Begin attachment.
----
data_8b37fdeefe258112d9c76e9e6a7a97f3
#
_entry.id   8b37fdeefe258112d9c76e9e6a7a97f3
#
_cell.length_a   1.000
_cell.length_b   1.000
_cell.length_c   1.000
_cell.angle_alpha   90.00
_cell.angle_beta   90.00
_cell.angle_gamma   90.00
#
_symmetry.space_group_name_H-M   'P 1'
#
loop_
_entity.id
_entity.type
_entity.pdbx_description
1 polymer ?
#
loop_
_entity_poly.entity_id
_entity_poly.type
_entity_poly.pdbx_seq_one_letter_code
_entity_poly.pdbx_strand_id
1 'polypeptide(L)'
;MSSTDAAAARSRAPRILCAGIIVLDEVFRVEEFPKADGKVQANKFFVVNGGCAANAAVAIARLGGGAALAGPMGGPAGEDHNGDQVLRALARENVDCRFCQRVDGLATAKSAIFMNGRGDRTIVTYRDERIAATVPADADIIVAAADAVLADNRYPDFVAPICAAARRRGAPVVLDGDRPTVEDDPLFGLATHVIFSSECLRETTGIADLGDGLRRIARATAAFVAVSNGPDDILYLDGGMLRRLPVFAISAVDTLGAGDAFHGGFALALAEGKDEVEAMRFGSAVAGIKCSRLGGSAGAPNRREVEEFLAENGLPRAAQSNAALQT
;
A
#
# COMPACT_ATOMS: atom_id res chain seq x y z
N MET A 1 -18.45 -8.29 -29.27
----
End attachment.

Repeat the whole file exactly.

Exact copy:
data_8b37fdeefe258112d9c76e9e6a7a97f3
#
_entry.id   8b37fdeefe258112d9c76e9e6a7a97f3
#
_cell.length_a   1.000
_cell.length_b   1.000
_cell.length_c   1.000
_cell.angle_alpha   90.00
_cell.angle_beta   90.00
_cell.angle_gamma   90.00
#
_symmetry.space_group_name_H-M   'P 1'
#
loop_
_entity.id
_entity.type
_entity.pdbx_description
1 polymer ?
#
loop_
_entity_poly.entity_id
_entity_poly.type
_entity_poly.pdbx_seq_one_letter_code
_entity_poly.pdbx_strand_id
1 'polypeptide(L)'
;MSSTDAAAARSRAPRILCAGIIVLDEVFRVEEFPKADGKVQANKFFVVNGGCAANAAVAIARLGGGAALAGPMGGPAGEDHNGDQVLRALARENVDCRFCQRVDGLATAKSAIFMNGRGDRTIVTYRDERIAATVPADADIIVAAADAVLADNRYPDFVAPICAAARRRGAPVVLDGDRPTVEDDPLFGLATHVIFSSECLRETTGIADLGDGLRRIARATAAFVAVSNGPDDILYLDGGMLRRLPVFAISAVDTLGAGDAFHGGFALALAEGKDEVEAMRFGSAVAGIKCSRLGGSAGAPNRREVEEFLAENGLPRAAQSNAALQT
;
A
#
# COMPACT_ATOMS: atom_id res chain seq x y z
N MET A 1 -18.45 -8.29 -29.27